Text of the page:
A potential candidate for the mayoral position within the new Tees Valley combined authority insists his existing commitments means it’s “unlikely” he will stand – but warned against choosing a “career politician” for the crucial role.
An elected mayor for the region is to be confirmed under a ground breaking devolution deal to be announced by the Government.
But businessman and charity leader Andy Preston said his work with Middlesbrough and Teesside Philanthropic Foundation, together with other charity, business and family commitments would make it difficult to find the time to campaign for the role.
Mr Preston ran as an independent for the role of Middlesbrough mayor earlier this year, losing out to Labour’s Dave Budd by just 246 in a recount of 38,000 votes.
But he does not think he will run this time around.
He said: “I’m very flattered that a number of my supporters have asked me if I will be standing as Tees mayor.
“But I honestly don’t think it’s for me right now, as I’m working on some rewarding and very time-consuming projects, whilst I also have a young family, so I genuinely don’t think I have the time to commit to an election campaign.”
Middlesbrough-born Mr Preston continued: “This is a golden opportunity for our towns to wake up, work together and start competing with the likes of Newcastle and Leeds.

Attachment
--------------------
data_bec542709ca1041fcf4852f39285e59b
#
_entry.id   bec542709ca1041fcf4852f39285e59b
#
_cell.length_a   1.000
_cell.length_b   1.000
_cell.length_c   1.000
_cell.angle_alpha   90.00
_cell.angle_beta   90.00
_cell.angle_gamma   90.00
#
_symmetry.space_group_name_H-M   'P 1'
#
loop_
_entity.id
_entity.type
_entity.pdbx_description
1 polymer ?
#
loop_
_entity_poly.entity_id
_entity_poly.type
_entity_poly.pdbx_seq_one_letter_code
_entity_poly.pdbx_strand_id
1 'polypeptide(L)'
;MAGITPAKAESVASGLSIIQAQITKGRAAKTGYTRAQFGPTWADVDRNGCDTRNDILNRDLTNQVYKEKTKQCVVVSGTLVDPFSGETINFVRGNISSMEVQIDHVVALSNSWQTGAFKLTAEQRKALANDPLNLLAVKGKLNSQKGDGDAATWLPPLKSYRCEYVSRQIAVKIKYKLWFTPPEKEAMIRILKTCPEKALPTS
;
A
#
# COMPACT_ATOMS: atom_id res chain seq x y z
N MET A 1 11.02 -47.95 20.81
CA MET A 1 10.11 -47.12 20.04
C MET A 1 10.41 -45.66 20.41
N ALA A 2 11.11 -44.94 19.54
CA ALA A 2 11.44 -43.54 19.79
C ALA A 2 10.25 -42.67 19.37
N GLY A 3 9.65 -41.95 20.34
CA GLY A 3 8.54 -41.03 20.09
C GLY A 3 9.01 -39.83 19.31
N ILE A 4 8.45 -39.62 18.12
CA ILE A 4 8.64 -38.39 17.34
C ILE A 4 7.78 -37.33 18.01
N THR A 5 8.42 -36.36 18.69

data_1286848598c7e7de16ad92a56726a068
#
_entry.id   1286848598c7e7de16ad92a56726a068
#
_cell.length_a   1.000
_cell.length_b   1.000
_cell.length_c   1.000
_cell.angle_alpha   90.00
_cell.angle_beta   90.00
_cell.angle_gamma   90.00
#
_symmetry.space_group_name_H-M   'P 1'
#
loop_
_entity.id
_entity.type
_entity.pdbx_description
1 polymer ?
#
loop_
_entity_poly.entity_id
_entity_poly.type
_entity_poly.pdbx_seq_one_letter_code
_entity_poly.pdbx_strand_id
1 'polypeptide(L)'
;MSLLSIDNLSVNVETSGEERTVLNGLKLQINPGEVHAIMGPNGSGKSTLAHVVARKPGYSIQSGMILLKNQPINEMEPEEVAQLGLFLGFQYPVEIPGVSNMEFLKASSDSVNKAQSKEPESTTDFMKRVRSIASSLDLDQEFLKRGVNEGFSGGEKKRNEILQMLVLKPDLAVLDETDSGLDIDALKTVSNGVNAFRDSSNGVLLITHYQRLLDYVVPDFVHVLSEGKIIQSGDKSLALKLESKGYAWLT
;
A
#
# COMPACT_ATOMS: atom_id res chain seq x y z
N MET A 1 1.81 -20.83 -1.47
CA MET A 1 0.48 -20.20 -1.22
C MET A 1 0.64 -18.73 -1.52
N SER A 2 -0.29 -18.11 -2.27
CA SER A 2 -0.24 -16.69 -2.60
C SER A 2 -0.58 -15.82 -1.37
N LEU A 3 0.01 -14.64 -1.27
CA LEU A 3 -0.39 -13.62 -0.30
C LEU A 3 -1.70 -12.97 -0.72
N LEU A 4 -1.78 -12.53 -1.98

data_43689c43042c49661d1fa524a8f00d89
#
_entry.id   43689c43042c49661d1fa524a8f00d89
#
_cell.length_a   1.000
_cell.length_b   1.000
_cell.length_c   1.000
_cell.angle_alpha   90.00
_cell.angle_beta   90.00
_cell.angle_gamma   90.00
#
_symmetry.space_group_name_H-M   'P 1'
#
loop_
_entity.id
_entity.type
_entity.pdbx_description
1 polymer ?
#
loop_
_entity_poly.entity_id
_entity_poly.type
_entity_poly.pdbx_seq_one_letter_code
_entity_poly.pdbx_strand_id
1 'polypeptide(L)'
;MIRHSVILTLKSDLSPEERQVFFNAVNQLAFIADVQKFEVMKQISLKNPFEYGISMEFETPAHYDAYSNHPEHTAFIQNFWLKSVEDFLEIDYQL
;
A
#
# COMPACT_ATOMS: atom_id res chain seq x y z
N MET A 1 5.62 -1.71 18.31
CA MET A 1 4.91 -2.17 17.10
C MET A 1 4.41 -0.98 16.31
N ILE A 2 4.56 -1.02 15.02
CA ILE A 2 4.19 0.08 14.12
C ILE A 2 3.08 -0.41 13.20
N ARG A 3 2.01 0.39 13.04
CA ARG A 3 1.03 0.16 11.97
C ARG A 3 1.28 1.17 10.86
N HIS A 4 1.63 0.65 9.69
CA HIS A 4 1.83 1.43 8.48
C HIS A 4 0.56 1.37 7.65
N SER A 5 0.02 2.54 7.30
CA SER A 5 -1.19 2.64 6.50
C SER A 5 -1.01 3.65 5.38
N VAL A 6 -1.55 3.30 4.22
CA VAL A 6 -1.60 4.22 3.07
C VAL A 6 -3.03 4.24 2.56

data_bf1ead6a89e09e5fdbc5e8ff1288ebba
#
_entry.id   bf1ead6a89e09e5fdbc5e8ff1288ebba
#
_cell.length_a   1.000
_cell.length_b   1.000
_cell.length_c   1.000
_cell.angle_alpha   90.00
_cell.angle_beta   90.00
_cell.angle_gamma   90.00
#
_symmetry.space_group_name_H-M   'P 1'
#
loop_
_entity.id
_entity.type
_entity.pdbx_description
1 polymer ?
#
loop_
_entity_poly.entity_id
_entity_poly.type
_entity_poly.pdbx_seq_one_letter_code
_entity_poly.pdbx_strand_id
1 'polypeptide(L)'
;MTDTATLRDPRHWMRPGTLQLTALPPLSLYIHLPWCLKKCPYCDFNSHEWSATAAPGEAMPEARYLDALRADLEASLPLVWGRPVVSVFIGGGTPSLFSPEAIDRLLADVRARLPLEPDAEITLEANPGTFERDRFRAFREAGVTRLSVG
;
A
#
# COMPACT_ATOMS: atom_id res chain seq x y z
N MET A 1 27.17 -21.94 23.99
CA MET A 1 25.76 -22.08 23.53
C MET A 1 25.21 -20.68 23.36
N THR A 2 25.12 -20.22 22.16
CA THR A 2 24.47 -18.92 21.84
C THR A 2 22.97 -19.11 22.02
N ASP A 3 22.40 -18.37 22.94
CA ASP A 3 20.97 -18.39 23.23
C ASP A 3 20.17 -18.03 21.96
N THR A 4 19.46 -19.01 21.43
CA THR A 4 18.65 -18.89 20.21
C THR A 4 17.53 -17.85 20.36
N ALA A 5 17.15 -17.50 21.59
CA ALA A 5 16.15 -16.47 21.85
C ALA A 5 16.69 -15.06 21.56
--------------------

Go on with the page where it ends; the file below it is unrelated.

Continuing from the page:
“So the right mayor is a new kind of leader who, when they see the steel works failing, would start acting to try to save them before they close, not after.
“We need someone who has the brains and passion to see it coming. Someone who can stop another SSI situation happening to our region.”
Insisting the Tees region needs “a genuinely fresh start”, he added: “We need a mayor with a track record outside of politics, who can offer a new way of doing things and won’t get bogged down by the bureaucracy of local politics.
“The Tees area lags behind the rest of the country in too many areas and has done so for years. So we need someone new and hard hitting, who has passion, ability and high standards, to come in to what will be a vital role.
“We need someone with genuine business acumen – and yet the rarest of skills among local politicians is the ability to make money rather than spend it.
“But I have to say quite bluntly that our councils and politicians clearly do not have the skills to win investment, help create jobs and bring prosperity.”